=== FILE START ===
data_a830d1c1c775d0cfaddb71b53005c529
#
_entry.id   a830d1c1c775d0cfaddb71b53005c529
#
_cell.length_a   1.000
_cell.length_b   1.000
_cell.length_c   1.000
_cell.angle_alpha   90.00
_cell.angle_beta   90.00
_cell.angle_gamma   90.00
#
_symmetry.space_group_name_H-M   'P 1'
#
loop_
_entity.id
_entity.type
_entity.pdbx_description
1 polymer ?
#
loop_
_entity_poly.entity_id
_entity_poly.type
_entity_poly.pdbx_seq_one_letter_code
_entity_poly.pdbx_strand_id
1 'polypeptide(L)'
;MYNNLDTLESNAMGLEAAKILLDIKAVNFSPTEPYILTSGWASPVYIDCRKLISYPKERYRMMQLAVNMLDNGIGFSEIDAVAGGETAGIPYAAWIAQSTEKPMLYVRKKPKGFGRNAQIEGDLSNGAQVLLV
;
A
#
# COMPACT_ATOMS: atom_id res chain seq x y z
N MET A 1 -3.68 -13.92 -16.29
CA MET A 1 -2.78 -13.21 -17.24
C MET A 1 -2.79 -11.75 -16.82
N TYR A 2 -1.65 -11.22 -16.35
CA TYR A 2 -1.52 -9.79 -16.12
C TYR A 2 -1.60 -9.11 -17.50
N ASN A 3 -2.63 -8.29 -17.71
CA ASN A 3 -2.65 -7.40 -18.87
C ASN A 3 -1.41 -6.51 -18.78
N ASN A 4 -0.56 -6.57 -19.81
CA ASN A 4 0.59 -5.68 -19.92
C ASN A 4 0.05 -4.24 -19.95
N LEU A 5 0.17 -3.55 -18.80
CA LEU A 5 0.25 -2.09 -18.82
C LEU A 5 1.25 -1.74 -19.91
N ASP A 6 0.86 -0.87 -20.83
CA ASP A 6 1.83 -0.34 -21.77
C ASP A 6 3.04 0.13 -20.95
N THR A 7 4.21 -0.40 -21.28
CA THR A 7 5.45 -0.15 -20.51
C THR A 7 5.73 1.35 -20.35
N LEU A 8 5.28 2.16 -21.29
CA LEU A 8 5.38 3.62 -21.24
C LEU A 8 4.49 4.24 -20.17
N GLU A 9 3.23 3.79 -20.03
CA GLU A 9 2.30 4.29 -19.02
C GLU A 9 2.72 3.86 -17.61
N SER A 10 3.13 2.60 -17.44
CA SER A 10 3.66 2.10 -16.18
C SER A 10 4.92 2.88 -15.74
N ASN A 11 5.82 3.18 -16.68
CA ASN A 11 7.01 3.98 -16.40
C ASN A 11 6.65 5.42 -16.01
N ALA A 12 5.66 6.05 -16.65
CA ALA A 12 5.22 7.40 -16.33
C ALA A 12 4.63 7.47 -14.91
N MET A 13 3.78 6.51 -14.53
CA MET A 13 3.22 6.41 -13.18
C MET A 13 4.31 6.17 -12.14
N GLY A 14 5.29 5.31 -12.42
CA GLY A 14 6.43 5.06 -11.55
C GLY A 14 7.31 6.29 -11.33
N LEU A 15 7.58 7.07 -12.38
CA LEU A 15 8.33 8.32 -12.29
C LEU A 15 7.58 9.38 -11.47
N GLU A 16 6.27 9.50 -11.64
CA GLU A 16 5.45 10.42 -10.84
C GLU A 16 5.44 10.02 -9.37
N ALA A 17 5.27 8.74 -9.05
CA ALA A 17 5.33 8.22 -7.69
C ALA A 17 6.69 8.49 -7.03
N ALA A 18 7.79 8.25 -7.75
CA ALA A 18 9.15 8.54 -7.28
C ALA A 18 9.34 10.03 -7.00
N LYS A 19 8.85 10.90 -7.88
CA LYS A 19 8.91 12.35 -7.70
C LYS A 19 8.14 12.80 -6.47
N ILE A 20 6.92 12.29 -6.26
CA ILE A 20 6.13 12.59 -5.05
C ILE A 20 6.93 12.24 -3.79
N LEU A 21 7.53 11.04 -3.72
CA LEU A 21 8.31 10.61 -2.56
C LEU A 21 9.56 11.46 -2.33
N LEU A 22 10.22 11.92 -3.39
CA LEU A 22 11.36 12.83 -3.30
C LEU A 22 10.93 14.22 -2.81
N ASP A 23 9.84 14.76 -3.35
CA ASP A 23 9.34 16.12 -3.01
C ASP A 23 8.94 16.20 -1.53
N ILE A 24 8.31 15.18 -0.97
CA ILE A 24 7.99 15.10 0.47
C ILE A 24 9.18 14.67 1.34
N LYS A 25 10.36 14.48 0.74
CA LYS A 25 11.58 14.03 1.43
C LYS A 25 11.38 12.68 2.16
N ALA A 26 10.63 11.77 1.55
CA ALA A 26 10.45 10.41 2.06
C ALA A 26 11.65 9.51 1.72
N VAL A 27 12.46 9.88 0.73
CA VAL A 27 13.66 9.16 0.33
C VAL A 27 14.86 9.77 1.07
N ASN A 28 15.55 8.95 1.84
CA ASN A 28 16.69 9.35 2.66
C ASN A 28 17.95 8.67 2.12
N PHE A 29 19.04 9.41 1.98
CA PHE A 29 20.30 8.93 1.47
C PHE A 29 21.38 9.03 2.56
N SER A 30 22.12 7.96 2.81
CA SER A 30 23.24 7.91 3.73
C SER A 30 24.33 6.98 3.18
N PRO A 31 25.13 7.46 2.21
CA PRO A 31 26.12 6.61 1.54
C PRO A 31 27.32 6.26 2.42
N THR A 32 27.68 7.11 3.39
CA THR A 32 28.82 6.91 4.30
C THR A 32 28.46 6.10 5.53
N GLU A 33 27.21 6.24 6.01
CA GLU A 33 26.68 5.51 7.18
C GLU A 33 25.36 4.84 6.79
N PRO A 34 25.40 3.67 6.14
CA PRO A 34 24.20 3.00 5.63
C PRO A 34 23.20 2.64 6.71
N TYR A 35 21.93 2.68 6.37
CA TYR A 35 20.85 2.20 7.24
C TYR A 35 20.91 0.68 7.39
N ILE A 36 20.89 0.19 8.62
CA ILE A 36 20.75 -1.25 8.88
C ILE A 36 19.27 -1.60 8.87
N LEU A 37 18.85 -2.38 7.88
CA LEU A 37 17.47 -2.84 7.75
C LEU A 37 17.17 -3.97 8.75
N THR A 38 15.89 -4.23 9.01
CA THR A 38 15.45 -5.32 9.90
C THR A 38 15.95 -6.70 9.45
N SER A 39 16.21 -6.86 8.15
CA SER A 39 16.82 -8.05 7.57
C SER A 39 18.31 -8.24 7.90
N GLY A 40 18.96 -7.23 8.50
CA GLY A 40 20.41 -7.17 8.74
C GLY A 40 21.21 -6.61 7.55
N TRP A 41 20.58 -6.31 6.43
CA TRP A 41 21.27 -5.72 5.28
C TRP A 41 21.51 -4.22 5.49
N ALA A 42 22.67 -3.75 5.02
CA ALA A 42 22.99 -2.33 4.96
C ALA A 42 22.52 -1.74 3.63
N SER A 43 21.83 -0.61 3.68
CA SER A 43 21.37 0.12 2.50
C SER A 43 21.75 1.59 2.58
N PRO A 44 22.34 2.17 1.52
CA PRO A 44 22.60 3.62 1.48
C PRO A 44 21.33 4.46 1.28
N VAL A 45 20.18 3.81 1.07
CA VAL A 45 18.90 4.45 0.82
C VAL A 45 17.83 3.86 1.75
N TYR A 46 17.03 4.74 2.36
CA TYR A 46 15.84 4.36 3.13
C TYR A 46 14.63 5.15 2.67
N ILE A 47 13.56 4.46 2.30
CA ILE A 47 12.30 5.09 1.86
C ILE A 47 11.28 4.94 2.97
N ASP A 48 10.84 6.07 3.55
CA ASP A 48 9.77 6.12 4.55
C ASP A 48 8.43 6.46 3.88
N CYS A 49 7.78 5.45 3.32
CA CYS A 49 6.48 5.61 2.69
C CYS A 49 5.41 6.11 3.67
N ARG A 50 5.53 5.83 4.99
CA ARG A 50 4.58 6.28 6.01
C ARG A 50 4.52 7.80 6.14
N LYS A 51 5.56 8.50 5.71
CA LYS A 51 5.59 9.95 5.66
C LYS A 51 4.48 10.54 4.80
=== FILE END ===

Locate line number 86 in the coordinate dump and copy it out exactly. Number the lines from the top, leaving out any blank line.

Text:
CA LYS A 19 8.91 12.35 -7.70